11:32 am - Monday May 28, 2012

Rules May Toughen If Pollution Worsens

Air pollution in the Dayton area is on the verge of violating federal air quality requirements, but new regulatory measures will make the air here easier to breathe and help the state comply, state and local regulatory officials said Tuesday.

The key standard the area threatens to exceed is for ozone, which helps create smog. The area, which includes Montgomery, Clark, Darke, Greene, Preble and Miami counties, met the standard in 2008 through 2010, but did not in 2011, said John Paul, director of the Dayton-based Regional Air Pollution Control Agency.

In 2011, the Dayton area exceeded the ozone standard on 11 days. This year, the region has exceeded the standard on two days, Paul said.

If the trend continues over three years, new industry could face requirements such as paying additional money to make up for emissions. Before that would happen, potential local fixes could kick in.

They could include mandates that school buses and trucks refrain from idling, or that simple voluntary actions be taken by residents.

airpollutionThere’s also a slim chance of reimposing vehicle emissions testing. It was discontinued in southwest Ohio in 2005 but is still in effect in seven counties in the Cleveland-Akron area.

Ohio has already imposed restrictions on consumer products that have had the effect of lowering emissions that contribute to smog. Heidi Griesmer, spokeswoman for the Ohio Environmental Protection Agency, said Ohio requires that only low-emission gasoline containers, paints, stains and similar products be sold here. Industrial sources for ozone and smog are not very high, at 10 percent of all sources.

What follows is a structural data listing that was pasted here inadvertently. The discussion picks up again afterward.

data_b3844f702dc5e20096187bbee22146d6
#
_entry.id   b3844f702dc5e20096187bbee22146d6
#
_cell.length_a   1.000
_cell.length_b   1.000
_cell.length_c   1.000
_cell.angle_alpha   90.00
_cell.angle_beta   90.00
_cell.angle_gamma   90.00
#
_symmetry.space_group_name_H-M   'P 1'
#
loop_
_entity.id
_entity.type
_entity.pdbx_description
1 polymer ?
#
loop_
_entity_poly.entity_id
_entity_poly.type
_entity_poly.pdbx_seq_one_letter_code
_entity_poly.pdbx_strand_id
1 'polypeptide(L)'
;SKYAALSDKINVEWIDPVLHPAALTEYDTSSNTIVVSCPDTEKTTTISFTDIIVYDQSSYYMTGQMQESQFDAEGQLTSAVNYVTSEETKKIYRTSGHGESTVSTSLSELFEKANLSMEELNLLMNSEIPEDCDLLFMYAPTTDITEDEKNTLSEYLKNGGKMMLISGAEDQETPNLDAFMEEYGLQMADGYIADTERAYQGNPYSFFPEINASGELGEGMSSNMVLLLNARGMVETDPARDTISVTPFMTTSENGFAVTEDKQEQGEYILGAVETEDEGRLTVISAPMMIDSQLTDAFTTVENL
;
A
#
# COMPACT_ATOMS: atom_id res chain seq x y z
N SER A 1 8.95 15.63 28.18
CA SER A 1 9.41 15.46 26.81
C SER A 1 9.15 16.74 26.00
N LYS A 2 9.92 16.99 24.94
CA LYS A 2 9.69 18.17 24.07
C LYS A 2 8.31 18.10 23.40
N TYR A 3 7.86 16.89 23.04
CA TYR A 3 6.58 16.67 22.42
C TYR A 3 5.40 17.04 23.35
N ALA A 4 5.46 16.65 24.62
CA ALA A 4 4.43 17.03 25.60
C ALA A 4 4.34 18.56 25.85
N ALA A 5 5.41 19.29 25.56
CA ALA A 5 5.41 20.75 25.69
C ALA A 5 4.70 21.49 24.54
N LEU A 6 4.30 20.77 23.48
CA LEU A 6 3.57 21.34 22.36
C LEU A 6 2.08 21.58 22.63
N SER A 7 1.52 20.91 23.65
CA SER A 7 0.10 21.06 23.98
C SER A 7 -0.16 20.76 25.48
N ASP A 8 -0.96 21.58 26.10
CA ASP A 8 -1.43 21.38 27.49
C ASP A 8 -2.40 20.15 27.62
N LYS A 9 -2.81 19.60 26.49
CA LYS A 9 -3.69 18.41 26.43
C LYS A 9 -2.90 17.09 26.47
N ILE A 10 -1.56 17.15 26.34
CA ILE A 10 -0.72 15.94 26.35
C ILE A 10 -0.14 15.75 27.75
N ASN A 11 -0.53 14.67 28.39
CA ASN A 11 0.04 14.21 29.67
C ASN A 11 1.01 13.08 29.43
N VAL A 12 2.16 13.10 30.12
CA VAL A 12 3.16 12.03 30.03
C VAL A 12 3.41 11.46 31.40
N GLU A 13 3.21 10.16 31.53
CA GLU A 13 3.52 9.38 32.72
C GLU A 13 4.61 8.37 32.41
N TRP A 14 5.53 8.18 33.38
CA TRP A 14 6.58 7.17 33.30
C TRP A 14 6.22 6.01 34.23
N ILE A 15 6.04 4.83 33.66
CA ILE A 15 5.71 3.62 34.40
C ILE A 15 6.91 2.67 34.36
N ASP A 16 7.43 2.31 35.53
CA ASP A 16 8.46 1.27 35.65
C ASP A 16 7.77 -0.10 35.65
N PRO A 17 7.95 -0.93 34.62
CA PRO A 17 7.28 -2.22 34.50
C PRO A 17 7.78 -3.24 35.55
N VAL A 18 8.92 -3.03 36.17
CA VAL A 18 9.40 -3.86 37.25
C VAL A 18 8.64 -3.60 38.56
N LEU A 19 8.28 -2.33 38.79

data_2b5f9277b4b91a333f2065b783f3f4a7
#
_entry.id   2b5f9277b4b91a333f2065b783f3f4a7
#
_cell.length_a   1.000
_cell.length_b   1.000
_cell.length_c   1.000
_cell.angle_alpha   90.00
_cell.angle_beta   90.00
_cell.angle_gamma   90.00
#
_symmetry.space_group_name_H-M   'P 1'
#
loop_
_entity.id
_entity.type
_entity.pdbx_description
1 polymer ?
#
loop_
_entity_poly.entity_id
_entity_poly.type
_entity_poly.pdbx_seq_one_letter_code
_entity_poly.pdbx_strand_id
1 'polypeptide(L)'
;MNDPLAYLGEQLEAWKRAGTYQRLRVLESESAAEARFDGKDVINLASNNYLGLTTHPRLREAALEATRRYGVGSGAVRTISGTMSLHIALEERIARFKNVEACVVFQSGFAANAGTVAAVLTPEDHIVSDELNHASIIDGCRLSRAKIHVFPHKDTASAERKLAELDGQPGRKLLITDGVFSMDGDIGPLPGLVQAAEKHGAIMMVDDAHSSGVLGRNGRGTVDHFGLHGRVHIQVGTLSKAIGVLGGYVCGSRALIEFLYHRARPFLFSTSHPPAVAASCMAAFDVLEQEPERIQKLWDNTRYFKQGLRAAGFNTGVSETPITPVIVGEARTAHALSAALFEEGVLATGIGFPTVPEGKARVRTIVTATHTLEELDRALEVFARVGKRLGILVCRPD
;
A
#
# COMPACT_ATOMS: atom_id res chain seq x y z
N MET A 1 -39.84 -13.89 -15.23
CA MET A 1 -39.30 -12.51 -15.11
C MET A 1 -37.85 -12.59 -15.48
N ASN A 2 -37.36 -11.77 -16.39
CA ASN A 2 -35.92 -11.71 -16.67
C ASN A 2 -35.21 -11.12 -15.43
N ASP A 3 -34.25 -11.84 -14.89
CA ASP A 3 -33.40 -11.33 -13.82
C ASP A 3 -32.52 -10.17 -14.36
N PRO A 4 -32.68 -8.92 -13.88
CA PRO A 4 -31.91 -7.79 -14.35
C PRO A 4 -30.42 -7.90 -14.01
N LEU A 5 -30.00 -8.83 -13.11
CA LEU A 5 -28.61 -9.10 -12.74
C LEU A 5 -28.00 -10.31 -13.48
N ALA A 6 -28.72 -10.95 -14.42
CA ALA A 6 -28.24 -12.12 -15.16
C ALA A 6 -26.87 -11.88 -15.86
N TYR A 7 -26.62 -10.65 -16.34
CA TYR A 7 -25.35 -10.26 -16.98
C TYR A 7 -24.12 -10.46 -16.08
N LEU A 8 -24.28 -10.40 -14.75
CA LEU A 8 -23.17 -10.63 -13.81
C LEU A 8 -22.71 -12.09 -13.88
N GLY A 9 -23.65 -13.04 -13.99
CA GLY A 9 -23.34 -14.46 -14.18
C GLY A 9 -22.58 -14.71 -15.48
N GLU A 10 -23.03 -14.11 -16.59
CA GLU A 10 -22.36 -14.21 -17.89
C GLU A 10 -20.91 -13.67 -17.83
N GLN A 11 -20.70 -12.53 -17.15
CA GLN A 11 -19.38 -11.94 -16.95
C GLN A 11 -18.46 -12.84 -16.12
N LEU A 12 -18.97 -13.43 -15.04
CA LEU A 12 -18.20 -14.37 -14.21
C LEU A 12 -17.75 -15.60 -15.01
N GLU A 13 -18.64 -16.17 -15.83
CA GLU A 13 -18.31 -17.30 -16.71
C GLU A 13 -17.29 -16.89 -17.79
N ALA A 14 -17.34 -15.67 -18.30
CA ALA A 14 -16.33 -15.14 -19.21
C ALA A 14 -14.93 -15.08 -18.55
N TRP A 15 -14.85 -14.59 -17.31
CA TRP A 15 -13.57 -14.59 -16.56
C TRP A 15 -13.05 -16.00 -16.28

The U.S. EPA is moving toward a nationwide requirement that low-sulfur gasoline be used in automobiles. Lowering the sulfur content by two-thirds would dramatically reduce smog, but it would push up the cost per gallon by an estimated 3 cents, Paul said. Low-sulfur requirements in diesel fuels for on-the-road vehicles are already in effect.

Tough new EPA standards - and cheap natural gas prices - are pushing coal-fired power plants around the nation to convert to natural gas or close, lowering emissions that contribute to smog, Paul said.

That will also improve local air quality because a key source of pollution here is not local: Coal-fired power plants along the Ohio River produce emissions that travel with the weather, Paul said.

Nationally, air quality is on track to improve, although the political situation in Washington, D.C., remains unpredictable and federal standards could change, Paul said.

Federal rules awaiting implementation such as vehicle emissions standards and cleaner fuels will likely push Ohio into meeting the standards, Griesmer said.

Paul believes the gasoline sulfur reduction is likely to happen under the Obama administration, if it’s not subsequently overturned should the president fail to be elected to a second term. Paul added that it could be imposed later this year.

If the area were found to be exceeding standards by the U.S. EPA, new industries that emit large amounts of pollutants would have to buy offsets from existing local industries, which would lower emissions from those companies, Paul said. Advanced manufacturers with very low emissions would not be affected.

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